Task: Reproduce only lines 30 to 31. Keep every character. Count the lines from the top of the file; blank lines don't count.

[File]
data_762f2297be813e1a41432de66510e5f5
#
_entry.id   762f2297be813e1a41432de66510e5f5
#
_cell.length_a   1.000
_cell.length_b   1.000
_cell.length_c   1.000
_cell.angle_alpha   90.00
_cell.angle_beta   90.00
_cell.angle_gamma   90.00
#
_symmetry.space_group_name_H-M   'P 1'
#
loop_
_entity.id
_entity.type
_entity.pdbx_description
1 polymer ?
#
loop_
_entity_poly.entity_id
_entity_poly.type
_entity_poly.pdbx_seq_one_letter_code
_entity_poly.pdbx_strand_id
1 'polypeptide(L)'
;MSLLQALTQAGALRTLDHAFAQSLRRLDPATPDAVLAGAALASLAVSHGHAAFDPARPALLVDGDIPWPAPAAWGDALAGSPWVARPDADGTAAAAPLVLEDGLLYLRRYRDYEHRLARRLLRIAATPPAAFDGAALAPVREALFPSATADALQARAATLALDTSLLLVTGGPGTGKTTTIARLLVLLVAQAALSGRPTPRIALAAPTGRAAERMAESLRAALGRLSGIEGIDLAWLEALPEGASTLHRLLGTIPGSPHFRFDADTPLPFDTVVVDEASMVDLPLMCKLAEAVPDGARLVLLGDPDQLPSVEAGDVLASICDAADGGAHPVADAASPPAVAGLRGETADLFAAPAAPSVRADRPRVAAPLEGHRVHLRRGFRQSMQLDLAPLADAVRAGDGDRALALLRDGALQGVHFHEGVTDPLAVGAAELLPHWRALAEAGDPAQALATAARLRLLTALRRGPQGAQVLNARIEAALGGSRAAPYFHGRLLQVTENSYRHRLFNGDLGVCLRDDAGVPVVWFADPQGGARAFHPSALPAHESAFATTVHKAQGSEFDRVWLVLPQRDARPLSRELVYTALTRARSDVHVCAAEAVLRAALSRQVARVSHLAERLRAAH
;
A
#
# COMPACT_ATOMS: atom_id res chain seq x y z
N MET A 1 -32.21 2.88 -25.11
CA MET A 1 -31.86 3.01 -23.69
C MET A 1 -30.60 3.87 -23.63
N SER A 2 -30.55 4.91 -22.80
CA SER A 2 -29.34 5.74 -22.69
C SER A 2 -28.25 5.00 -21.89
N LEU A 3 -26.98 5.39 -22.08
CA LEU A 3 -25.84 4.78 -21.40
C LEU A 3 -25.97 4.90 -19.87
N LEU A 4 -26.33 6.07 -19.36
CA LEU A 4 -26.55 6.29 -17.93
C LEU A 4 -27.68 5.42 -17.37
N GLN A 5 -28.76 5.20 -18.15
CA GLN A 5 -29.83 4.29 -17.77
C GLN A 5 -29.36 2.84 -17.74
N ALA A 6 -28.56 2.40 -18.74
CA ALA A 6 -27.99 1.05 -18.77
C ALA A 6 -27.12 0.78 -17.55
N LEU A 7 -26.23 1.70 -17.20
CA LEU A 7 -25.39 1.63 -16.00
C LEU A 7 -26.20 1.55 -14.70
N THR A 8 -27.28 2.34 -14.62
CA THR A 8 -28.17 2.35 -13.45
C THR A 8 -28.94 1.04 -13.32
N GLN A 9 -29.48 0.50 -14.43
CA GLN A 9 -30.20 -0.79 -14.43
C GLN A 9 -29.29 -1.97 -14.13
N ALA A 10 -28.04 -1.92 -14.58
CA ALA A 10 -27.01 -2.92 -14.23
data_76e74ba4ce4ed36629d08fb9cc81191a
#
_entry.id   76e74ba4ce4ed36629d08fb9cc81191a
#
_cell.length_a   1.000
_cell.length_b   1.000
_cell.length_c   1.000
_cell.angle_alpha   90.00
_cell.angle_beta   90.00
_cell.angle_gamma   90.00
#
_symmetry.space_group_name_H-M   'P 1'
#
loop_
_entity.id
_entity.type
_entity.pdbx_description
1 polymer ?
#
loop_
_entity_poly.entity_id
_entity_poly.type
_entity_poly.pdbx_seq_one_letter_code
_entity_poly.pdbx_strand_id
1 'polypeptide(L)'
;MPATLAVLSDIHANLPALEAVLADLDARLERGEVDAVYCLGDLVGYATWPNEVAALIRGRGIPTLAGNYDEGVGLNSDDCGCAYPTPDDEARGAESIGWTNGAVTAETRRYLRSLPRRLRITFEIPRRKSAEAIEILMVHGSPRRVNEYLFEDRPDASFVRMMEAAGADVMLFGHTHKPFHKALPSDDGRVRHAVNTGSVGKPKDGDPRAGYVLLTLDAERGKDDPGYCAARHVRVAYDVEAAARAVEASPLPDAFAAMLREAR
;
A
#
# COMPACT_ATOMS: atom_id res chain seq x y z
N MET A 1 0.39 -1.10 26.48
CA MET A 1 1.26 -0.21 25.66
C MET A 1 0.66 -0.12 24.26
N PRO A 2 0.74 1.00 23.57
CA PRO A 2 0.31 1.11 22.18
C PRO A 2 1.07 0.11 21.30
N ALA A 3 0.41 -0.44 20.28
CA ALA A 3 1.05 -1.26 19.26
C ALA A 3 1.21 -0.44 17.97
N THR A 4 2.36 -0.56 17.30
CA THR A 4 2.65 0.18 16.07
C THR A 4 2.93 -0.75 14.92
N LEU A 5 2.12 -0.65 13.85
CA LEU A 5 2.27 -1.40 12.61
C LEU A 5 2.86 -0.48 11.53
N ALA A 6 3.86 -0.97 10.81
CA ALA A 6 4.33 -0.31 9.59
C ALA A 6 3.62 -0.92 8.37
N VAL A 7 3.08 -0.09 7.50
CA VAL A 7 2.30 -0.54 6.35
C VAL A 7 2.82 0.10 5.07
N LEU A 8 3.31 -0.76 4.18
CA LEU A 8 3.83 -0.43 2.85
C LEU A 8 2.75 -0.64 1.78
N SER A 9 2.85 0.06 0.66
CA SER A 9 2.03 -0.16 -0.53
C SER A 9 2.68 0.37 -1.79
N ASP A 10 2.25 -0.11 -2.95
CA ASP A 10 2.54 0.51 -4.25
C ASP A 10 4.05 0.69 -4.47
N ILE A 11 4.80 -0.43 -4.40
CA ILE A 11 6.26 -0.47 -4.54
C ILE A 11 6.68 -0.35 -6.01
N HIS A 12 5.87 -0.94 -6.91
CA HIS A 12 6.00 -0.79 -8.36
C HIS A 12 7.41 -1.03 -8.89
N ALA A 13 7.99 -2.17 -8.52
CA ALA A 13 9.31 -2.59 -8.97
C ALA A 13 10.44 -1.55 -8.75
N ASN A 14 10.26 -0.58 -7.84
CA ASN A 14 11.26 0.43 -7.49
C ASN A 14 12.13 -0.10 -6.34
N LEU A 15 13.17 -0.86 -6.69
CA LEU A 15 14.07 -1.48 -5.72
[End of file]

# COMPACT_ATOMS: atom_id res chain seq x y z
N MET A 1 -32.21 2.88 -25.11